“But I also believe that every single plan should have something permanent,” she said. “At this stage of my career, I’m losing a lot of clients who are in their 60s and 70s. People think when they’re in retirement they don’t have a need for income replacement, but they do. They have Social Security, and that Social Security of that deceased spouse is gone forever.”
And it isn’t just that people are forgetting they have income to recoup, but they also are more likely to carry debt far longer these days.
“We’re finding people are having mortgages longer than they had anticipated because they took a home equity loan or they helped with education,” she said. “There are more debts that people have forever. So I believe there is a permanent need for everybody.”
What Motivates Buyers?
Snail mail works — that’s one of the surprising results from LIMRA’s latest “Buyer-Non-Buyer Study.”
Consumers said direct mail made the strongest impression on
their need for life insurance. Attracting 23 percent of the respondents, it was well ahead of No. 2, calling or visiting a financial professional, which was cited by 15 percent of respondents. That was followed closely by speaking with a friend, colleague or relative at 14 percent, and it dropped off to 10 percent for No. 4, which was email.
The survey also showed a gap between the number of consumers who recognize their need for life insurance and those who go get it. Over a 24-month period, 25 percent of the households saw that they needed life insurance, but only 15 percent actually shopped for it. Of those, 11 percent obtained quotes and 7 percent bought coverage.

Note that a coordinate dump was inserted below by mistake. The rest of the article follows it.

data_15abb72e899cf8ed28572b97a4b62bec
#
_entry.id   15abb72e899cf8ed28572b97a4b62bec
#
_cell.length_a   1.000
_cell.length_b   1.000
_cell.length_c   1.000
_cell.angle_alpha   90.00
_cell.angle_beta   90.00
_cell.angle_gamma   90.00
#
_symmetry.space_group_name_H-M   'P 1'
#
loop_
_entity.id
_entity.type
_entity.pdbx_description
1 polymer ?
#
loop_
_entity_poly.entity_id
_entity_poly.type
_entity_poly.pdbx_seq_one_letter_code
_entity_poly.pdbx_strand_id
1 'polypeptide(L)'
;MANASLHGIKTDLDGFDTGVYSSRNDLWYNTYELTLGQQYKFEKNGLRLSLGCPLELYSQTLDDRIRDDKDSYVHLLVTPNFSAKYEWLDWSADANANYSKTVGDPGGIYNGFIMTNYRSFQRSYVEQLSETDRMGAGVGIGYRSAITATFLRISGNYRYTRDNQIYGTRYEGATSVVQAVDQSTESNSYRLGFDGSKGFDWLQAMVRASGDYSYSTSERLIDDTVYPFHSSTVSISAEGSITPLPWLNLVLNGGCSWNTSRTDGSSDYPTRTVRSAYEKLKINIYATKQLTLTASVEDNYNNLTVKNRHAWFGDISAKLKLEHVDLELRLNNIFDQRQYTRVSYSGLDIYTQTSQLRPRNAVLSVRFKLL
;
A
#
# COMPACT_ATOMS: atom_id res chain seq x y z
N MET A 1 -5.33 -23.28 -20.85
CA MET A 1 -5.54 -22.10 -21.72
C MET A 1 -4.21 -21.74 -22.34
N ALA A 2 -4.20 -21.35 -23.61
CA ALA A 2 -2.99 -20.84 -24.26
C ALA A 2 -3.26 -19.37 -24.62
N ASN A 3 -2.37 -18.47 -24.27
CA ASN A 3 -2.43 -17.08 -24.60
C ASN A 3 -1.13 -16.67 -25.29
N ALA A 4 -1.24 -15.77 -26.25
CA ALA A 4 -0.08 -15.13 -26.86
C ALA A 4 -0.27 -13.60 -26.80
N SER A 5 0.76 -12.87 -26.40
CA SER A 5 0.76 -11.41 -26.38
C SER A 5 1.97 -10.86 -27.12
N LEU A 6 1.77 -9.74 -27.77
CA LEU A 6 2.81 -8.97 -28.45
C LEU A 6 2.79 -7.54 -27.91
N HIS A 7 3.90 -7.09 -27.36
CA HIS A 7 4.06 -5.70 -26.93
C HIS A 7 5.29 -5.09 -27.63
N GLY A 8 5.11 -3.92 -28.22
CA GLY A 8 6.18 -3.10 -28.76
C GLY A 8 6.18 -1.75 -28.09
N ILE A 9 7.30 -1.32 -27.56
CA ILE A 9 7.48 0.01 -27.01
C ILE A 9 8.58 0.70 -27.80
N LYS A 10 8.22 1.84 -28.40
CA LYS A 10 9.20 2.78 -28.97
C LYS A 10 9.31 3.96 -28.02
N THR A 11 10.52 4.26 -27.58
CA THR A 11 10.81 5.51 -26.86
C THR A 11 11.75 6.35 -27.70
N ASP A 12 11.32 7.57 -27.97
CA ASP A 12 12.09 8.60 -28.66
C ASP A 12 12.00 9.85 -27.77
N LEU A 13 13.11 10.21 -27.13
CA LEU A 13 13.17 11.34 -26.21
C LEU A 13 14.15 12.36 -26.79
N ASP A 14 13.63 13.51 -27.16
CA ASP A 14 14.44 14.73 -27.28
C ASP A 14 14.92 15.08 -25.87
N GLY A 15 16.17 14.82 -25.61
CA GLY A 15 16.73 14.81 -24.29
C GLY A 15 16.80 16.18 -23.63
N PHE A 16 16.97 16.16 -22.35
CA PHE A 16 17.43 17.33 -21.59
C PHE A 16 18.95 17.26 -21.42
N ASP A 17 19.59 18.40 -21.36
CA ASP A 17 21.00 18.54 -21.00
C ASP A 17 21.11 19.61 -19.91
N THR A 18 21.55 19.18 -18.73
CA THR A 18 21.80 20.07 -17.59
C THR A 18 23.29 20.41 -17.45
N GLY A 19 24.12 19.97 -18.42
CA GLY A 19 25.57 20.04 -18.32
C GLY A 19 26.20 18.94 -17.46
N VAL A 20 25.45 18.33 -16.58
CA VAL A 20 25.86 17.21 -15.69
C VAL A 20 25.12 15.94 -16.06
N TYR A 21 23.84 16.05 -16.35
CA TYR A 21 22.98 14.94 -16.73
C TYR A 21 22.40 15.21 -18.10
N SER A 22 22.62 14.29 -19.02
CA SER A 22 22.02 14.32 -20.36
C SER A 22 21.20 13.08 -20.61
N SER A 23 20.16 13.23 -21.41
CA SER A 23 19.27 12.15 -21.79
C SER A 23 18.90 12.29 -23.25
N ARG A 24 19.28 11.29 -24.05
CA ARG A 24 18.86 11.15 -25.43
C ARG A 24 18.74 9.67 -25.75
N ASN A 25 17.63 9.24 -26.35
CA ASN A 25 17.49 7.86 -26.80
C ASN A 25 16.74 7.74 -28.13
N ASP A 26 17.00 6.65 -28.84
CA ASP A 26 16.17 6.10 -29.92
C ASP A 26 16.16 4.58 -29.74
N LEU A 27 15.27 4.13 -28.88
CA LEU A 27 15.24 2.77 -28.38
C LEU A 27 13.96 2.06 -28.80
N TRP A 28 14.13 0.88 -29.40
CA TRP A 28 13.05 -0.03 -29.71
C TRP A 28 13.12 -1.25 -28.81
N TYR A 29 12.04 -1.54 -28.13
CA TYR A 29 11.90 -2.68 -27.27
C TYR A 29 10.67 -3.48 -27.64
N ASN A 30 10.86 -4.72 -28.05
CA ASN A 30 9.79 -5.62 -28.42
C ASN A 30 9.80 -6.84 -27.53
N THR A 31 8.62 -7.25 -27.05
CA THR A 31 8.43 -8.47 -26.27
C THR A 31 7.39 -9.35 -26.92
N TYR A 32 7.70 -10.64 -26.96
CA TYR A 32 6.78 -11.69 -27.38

Even in the second phase of the sales funnel, only 26 percent talked to a financial professional. But when they did, it was effective, because 82 percent said they found it helpful.
They were more likely to make it to the third phase, the quote. About 60 percent of the consumers obtained two or three quotes, and 25 percent got one.
About two-thirds of the people who obtained a quote ended up buying something in stage four. Sixty-three percent reported buying term insurance. Thirty-five percent reported buying permanent life insurance. The rest didn’t remember exactly what they purchased.
The list of reasons consumers did not buy is a familiar one: "I already have enough life insurance," "I have other financial priorities right now," "I can't afford life insurance," "I prefer to put my money in other financial products."
The reasons are well-known to experienced advisors accustomed to dealing with consumer objections.
“Absolutely, the quality of the salesperson makes the difference,” said Jim Scanlon, LIMRA senior research director. “Agents are still very effective at retaining people through the process.”
Repaying It Forward
Porter carries a debt himself. He acquired it early in his career, and he has been trying to pay it off ever since.
He will sometimes encounter people who have a vague wariness of insurance that they can’t seem to overcome. Often, it is a result of an anecdote or a headline.
“But if you grill the person, they don’t really know,” Porter said. “It’s ‘Oh, I’ve just heard some things about life insurance.’”
The temptation for an advisor may be to back off and allow clients to reconsider at a later date. But Porter has a reason that he is not likely to let the issue go.
“It was my first year in the business, which was 1973, somewhere in there,” Porter recalled. “I’d been talking to a couple I didn’t know well. And the husband asked me about life insurance. So I got him some quotes, showed them to him and he said, ‘Well, yeah, I’ll think about that.’”
Porter was still tentative at that stage of his career, so he didn’t want to bother the husband and let time pass. The man died soon after.
“Mary came knocking on the door one Saturday morning. She said, ‘When John died, I know he had been talking to you about life insurance. Bill, tell me what I’ve got,’” Porter said, and paused as he was recalling the episode.
“It’s kind of breaking me up right now, just telling the story,” he said. “I had to tell her, ‘He didn’t make a decision. So there is none.’ And I remember her slamming the door and leaving.”
Porter didn’t have a problem ever again with telling anyone else that they needed life insurance.
“That was devastating to me. It was real life, real kids,” Porter said. “And so, when all’s said and done, we’re on a mission out there. A lot of times, it just seems like we’re making a living. But we’re also making other people’s lives work, even when they don’t make it.”